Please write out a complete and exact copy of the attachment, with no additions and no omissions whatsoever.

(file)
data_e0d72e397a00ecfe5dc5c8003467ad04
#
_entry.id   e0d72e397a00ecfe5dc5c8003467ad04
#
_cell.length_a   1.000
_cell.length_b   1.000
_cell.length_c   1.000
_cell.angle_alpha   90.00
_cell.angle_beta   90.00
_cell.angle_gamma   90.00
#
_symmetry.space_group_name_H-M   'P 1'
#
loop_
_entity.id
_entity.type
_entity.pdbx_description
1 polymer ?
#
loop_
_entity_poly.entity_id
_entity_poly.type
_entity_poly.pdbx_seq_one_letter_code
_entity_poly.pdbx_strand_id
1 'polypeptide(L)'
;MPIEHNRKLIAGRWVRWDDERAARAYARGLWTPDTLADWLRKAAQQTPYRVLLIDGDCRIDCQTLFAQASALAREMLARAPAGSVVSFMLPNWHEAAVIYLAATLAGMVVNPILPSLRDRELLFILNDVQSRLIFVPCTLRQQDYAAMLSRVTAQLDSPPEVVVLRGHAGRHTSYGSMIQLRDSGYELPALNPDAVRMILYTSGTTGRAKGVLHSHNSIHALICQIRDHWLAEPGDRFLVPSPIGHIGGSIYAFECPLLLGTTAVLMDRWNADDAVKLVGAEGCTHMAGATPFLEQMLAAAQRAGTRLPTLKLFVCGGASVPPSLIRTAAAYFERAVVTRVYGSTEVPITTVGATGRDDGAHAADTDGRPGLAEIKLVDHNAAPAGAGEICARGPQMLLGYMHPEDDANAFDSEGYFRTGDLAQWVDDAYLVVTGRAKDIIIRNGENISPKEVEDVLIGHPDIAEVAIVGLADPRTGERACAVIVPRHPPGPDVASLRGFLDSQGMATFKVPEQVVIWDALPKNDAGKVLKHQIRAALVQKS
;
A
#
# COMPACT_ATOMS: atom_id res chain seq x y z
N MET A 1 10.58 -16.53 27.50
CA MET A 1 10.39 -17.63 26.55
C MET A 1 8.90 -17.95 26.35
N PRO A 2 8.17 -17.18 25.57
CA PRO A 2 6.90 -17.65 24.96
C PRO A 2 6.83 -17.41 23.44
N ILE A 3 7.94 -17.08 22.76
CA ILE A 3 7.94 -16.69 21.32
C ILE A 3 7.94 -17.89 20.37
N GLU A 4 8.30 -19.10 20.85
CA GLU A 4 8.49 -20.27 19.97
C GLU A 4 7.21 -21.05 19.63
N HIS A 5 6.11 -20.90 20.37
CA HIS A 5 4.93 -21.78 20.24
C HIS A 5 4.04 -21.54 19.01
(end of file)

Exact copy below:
data_e0d72e397a00ecfe5dc5c8003467ad04
#
_entry.id   e0d72e397a00ecfe5dc5c8003467ad04
#
_cell.length_a   1.000
_cell.length_b   1.000
_cell.length_c   1.000
_cell.angle_alpha   90.00
_cell.angle_beta   90.00
_cell.angle_gamma   90.00
#
_symmetry.space_group_name_H-M   'P 1'
#
loop_
_entity.id
_entity.type
_entity.pdbx_description
1 polymer ?
#
loop_
_entity_poly.entity_id
_entity_poly.type
_entity_poly.pdbx_seq_one_letter_code
_entity_poly.pdbx_strand_id
1 'polypeptide(L)'
;MPIEHNRKLIAGRWVRWDDERAARAYARGLWTPDTLADWLRKAAQQTPYRVLLIDGDCRIDCQTLFAQASALAREMLARAPAGSVVSFMLPNWHEAAVIYLAATLAGMVVNPILPSLRDRELLFILNDVQSRLIFVPCTLRQQDYAAMLSRVTAQLDSPPEVVVLRGHAGRHTSYGSMIQLRDSGYELPALNPDAVRMILYTSGTTGRAKGVLHSHNSIHALICQIRDHWLAEPGDRFLVPSPIGHIGGSIYAFECPLLLGTTAVLMDRWNADDAVKLVGAEGCTHMAGATPFLEQMLAAAQRAGTRLPTLKLFVCGGASVPPSLIRTAAAYFERAVVTRVYGSTEVPITTVGATGRDDGAHAADTDGRPGLAEIKLVDHNAAPAGAGEICARGPQMLLGYMHPEDDANAFDSEGYFRTGDLAQWVDDAYLVVTGRAKDIIIRNGENISPKEVEDVLIGHPDIAEVAIVGLADPRTGERACAVIVPRHPPGPDVASLRGFLDSQGMATFKVPEQVVIWDALPKNDAGKVLKHQIRAALVQKS
;
A
#
# COMPACT_ATOMS: atom_id res chain seq x y z
N MET A 1 10.58 -16.53 27.50
CA MET A 1 10.39 -17.63 26.55
C MET A 1 8.90 -17.95 26.35
N PRO A 2 8.17 -17.18 25.57
CA PRO A 2 6.90 -17.65 24.96
C PRO A 2 6.83 -17.41 23.44
N ILE A 3 7.94 -17.08 22.76
CA ILE A 3 7.94 -16.69 21.32
C ILE A 3 7.94 -17.89 20.37
N GLU A 4 8.30 -19.10 20.85
CA GLU A 4 8.49 -20.27 19.97
C GLU A 4 7.21 -21.05 19.63
N HIS A 5 6.11 -20.90 20.37
CA HIS A 5 4.93 -21.78 20.24
C HIS A 5 4.04 -21.54 19.01